lower costs. Given where we are in the economic
cycle now, how do you see the role of design and
build in the near future?
The involvement of the contractor in the design
stages of the supply chain has improved dramatically
in the last ten years. Every job is a hybrid, with an
element of design and build within it. It is no longer
good enough to get the cost right within the right
time-frame, the quality has to be right also. Moreover the process has to be relatively stress-free.
Adding value is a well worn business objective. How
do you add value to a client’s objectives?
Meeting specific and exacting standards. As we
come out of a recession, I think that added value
Far left Yum yum. Structure Tone’s Dean
Manning tucks into lunchtime grub
Above The Clerkenwell Kitchen’s
external courtyard (lovely in summer,
but still a bit chilly this time of year)
Far right Where the magic happens
Below right A quick stroll through
Clerkenwell is in order to work off the
roast beef sandwiches
Right The cafe sits at the heart of
London’s design and architecture hub
will come from more effective procurement of
goods and services. In particular I see a return to
the provision of core services, as to opposed to
offering unlimited extras.
In the light of recent downward pressures on profitability and rising client expectations, do you feel
that profit margins are adequate and that contractors’ business models are sustainable
No. Certainly in the last year profit has been insufficient, and this does not reflect the value contractors
add to the process. Continuity of margin is arguably more important than rising and falling profit
margins. It needs to be commercially sustainable,
despite the uncertainty of supply and demand.
An added benefit for any client is the press exposure
resulting from a successful fit out, and any awards
which may follow. These benefits are often tangible,
if not quantifiable – how do you see these benefits
from a contractor’s perspective?
The biggest benefit is seeing a client’s business
doing well, and doing better. It’s a huge investment
for a client, and they are doing it for a purpose. It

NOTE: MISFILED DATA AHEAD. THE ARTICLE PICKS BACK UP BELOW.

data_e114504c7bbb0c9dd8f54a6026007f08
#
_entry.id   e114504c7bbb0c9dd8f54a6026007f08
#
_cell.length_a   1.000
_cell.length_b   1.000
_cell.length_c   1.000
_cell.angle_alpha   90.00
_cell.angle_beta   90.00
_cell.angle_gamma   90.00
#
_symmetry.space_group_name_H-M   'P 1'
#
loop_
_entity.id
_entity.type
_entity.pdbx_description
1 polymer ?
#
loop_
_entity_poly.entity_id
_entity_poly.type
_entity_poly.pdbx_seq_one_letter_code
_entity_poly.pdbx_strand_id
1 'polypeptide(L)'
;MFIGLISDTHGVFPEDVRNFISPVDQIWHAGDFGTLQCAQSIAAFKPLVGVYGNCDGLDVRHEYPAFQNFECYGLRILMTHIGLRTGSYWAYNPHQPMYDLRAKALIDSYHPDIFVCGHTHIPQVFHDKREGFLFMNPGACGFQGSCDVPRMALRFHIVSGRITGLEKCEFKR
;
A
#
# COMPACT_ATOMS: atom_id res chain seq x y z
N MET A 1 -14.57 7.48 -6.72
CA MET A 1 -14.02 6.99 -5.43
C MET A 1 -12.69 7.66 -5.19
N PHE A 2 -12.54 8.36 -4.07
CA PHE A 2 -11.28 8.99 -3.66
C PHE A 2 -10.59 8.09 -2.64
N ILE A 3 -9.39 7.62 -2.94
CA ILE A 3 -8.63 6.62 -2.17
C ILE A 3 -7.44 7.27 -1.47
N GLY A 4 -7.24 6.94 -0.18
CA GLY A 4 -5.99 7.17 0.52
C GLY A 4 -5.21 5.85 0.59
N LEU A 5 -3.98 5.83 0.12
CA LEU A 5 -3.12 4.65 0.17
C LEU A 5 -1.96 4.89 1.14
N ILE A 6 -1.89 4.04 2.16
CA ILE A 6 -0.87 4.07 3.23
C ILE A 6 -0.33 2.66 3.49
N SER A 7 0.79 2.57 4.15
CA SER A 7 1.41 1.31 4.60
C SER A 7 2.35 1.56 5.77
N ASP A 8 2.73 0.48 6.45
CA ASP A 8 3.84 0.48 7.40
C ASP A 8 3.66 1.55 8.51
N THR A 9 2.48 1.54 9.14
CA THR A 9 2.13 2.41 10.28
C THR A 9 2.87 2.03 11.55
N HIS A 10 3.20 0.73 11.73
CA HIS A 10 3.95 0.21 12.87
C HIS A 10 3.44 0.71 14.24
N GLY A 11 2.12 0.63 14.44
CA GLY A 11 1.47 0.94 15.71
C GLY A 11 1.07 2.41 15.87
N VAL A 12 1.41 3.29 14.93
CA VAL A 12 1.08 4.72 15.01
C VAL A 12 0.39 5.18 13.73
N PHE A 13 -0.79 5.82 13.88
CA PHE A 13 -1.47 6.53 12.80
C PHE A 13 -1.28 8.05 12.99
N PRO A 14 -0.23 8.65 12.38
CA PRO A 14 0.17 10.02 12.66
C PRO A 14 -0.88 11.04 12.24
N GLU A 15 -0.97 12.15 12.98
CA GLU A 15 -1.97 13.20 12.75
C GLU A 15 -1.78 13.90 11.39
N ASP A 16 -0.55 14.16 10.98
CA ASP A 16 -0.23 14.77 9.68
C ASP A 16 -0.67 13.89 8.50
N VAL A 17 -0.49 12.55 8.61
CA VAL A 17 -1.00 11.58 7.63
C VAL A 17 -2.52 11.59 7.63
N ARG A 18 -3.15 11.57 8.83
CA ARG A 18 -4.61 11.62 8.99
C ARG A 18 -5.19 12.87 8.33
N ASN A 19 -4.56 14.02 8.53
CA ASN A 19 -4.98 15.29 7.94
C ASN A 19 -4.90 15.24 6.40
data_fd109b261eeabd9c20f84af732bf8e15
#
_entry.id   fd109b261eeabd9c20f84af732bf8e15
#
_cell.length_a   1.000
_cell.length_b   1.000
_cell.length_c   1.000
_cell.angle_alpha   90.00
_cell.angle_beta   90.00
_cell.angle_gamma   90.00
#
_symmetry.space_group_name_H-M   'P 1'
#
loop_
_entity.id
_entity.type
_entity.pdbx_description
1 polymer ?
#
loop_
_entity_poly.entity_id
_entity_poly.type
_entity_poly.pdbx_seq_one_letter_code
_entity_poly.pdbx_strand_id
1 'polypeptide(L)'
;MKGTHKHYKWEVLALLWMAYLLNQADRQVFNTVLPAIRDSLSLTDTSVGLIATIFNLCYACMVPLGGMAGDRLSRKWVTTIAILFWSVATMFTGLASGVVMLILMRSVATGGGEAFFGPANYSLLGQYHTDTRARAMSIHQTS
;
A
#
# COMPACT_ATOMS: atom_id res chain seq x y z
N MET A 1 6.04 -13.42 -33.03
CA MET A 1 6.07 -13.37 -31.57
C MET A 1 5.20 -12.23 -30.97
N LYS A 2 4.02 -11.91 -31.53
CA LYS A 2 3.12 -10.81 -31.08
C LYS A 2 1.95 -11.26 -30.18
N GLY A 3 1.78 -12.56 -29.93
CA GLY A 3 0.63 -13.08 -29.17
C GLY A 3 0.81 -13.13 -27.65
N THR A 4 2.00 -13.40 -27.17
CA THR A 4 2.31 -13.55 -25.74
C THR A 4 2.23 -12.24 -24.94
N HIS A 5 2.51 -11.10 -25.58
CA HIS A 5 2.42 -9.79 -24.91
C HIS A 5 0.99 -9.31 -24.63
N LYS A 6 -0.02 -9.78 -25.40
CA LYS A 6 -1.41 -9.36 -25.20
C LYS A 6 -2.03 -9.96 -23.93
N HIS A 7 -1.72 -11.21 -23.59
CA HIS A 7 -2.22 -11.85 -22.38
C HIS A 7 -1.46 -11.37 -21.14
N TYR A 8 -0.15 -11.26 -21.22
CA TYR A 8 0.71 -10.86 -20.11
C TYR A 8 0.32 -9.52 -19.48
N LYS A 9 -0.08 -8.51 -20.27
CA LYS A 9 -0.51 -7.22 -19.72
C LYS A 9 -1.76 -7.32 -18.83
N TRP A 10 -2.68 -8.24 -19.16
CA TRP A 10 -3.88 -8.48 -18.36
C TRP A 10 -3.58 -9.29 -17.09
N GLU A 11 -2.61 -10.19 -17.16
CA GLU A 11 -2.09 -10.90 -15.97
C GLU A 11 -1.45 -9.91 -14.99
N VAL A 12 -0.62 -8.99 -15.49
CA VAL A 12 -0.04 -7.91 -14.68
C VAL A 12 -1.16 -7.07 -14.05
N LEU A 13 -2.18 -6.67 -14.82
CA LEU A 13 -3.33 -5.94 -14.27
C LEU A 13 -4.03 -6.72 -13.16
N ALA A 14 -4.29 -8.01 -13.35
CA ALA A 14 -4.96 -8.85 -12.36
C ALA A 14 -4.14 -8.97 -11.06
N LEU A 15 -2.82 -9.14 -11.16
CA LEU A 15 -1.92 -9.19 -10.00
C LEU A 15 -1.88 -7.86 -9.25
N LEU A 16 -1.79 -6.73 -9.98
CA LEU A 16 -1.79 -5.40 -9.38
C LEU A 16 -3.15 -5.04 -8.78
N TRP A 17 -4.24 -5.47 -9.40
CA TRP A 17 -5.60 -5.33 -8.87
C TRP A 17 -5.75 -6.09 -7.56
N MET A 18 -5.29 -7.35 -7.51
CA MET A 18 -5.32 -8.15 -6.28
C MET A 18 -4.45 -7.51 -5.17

is relatively new for clients to value their space in
terms of its impact on profitability and staff wellbeing. Awards help confirm you are delivering the
best in the marketplace.
It’s the start of a new year, and a new decade. What
are your short-term expectations for the year, and
your greater expectations for the coming decade?
Short term I would like to see a return to a normal
level of business. I think last year there were peaks
and troughs, but what we need is more consistency. My aspirations are to grow market share in
a competitive market. Contractors cannot determine the size of the market, only their share of the
market. In terms of the wider decade I would like to
see improvements in working practices, the way in
which we interact as contractors and consultants in
particular, and make sure that the contractor’s role
becomes more valued and recognised.
Although we met to discuss client expectations,
I come away with a greater understanding of
a contractor’s expectations – for the market to
grow; for Structure Tone to capture a larger part
of the market; for margins to increase; and for
contractors to be elevated in status. Great expectations indeed, and great to see a contractor’s
confidence and optimism continuing to rise,
despite the experience of the industry in the
last 18 months. So while economic pundits
are predicting ‘cautious pessimism’ for the
year ahead, I am happy to report unqualified
optimism for the fit out industry for 2010.